SEC promotes One Person Corporations

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By MIKE BAÑOS
February 12, 2020

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The Securities and Exchange Commission is promoting the creation of One Person Corporations (OPCs) to address operational and organizational issues inherent in the single proprietorship and regular corporations of the country.
    
“Among the issues addressed by the OPCs are the proliferation of intra-corporate squabbles affecting decision making, liabilities of single proprietorship owners inherent in sole proprietorships, and reportorial and other requirements inherent in the business forms allowed under the old Corporation Code,” said Lee Franco P. Magtrayo, Security Specialist of the SEC Cagayan de Oro Extension office during a seminar on the topic held last January 31st.
    
“One of the key revisions of the Revised Corporation Code (Republic Act no. 11232 or the RCC) which became effective Feb. 23, 2019, (replacing Batas Pambansa Bldg. 68), and removing the minimum number of incorporators required to organize a corporation and allowed the formation of one-person corporation, a corporation with a single stockholder and without a minimum authorized capital stock required,” he added.
    
“As early as the late 80s and early 90s we had already identified that our law on corporations needed to be proactive and dynamic. During our annual strategic planning, we identified provisions in the Corporation Code that we encountered at our level that needed to be amended.,” said Atty. Renato V. Egypto, regional director of the SEC Cagayan de Oro Extension office.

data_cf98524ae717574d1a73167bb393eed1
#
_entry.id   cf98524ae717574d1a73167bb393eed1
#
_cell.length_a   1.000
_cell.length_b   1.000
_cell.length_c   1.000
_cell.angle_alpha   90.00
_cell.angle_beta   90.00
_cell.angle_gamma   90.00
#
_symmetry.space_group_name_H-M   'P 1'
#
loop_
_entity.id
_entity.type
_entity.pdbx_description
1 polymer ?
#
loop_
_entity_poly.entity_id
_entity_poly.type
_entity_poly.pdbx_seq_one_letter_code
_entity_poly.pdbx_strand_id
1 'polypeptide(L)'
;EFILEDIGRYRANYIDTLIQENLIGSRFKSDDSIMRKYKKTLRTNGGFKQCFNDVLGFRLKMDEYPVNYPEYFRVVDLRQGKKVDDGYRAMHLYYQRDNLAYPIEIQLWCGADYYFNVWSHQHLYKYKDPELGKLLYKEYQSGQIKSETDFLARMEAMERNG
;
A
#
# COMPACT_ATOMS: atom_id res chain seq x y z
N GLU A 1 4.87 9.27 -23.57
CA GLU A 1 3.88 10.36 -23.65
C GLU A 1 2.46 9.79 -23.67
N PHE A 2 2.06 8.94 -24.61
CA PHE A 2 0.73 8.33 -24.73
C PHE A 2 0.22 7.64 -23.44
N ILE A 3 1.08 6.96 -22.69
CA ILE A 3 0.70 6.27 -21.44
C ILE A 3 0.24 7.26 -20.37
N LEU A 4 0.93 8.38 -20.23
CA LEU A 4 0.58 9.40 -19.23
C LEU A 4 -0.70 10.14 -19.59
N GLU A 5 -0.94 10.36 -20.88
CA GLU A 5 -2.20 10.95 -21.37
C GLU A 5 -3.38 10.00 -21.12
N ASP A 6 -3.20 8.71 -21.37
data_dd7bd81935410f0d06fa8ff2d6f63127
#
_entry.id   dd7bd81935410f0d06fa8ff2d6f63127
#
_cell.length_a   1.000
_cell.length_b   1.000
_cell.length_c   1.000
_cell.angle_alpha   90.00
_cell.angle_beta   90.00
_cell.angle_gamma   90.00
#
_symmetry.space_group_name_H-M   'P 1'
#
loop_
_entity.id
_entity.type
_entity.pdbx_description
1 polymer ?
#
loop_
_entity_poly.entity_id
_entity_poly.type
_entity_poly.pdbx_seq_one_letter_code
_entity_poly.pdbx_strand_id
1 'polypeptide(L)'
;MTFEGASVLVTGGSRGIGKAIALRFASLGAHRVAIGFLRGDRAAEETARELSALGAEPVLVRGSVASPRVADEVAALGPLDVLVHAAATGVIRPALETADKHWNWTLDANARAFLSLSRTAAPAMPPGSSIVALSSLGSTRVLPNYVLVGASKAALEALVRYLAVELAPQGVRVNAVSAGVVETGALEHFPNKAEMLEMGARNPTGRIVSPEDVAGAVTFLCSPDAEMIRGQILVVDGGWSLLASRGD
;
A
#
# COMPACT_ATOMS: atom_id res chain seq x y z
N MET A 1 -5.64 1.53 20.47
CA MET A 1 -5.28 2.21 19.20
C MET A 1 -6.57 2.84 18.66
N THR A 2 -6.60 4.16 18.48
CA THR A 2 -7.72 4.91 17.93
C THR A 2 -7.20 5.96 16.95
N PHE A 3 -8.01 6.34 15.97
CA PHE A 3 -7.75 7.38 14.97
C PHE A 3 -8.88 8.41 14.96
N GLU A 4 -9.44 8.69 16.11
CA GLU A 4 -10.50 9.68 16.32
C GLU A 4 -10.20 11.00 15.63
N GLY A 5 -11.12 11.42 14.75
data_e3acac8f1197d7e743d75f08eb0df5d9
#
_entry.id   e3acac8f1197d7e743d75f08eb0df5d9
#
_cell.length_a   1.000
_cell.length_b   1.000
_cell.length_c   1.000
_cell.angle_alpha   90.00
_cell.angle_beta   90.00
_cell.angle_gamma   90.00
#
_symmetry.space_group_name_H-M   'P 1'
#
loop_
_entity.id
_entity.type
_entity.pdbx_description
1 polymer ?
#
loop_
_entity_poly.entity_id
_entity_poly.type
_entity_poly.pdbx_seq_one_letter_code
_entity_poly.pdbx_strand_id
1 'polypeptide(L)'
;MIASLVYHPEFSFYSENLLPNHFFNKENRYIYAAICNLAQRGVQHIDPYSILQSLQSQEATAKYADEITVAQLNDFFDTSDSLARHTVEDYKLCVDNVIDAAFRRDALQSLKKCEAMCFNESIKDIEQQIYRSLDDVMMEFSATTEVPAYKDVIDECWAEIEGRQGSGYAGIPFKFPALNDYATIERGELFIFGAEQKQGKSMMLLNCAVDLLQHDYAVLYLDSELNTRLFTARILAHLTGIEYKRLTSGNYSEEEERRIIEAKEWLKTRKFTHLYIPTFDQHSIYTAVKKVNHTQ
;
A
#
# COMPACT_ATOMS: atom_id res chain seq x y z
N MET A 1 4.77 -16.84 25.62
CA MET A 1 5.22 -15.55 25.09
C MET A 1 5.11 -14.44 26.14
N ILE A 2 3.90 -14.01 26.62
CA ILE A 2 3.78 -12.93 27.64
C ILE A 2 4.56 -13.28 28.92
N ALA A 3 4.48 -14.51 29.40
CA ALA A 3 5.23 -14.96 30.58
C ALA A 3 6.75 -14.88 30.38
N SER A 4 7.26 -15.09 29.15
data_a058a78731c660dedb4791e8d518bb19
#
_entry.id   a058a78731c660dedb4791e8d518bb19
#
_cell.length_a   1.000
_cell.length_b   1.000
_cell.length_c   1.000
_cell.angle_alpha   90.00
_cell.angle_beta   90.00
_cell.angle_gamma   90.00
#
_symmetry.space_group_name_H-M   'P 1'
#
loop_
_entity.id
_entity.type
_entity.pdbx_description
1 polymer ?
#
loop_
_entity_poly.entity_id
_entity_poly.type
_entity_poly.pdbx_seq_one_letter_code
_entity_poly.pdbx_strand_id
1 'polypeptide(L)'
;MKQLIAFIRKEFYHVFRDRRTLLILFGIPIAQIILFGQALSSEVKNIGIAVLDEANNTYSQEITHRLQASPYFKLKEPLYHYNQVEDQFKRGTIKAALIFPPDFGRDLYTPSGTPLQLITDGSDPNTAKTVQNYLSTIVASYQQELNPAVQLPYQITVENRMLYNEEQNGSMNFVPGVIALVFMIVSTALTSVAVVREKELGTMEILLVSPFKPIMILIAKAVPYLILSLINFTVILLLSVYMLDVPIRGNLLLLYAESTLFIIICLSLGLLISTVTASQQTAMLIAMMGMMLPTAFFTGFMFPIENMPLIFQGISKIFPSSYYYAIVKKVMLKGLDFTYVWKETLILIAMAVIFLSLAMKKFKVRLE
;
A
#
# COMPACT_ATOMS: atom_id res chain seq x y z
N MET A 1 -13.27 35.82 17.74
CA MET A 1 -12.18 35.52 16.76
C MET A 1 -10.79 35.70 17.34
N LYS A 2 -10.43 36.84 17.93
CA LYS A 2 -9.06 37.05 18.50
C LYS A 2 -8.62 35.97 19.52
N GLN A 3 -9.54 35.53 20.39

“However, our recommendations did not prosper beyond the committee level in both houses of Congress,” he added. “It was only last year that the new law and amendments to the old Corporation Code were operationalized.”
    
Egypto said the roll-out of the OPCs was further delayed by the slow response time on verification of OPC names last year. However this process has been expedited and so far 34 OPCs have already been registered with the SEC CDO Extension Office.
    
“Starting this month, we will hold roadshows outside the city and region in addition to our present in-house seminars,” Egypto noted. “We will be closely coordinating with the chambers of commerce and this will be a year round activity in response to the clamor of businessmen.”
    
Following are some of the salient features of OPCs discussed during the recent orientation seminar:
    
A one person corporation (OPC) is a corporation with a single stockholder, who can only be a natural person, trust or estate. The incorporator of an OPC being a natural person must be of legal age.
    
As an incorporator, the ‘trust’ as used by the law does not refer to a trust entity, but as subject being managed by a trustee.
    
If the single stockholder is a trustee, administrator, executor, guardian, conservator, custodian, or other person exercising fiduciary duties, proof of authority to act on behalf of the trust or estate must be submitted at the time of incorporation.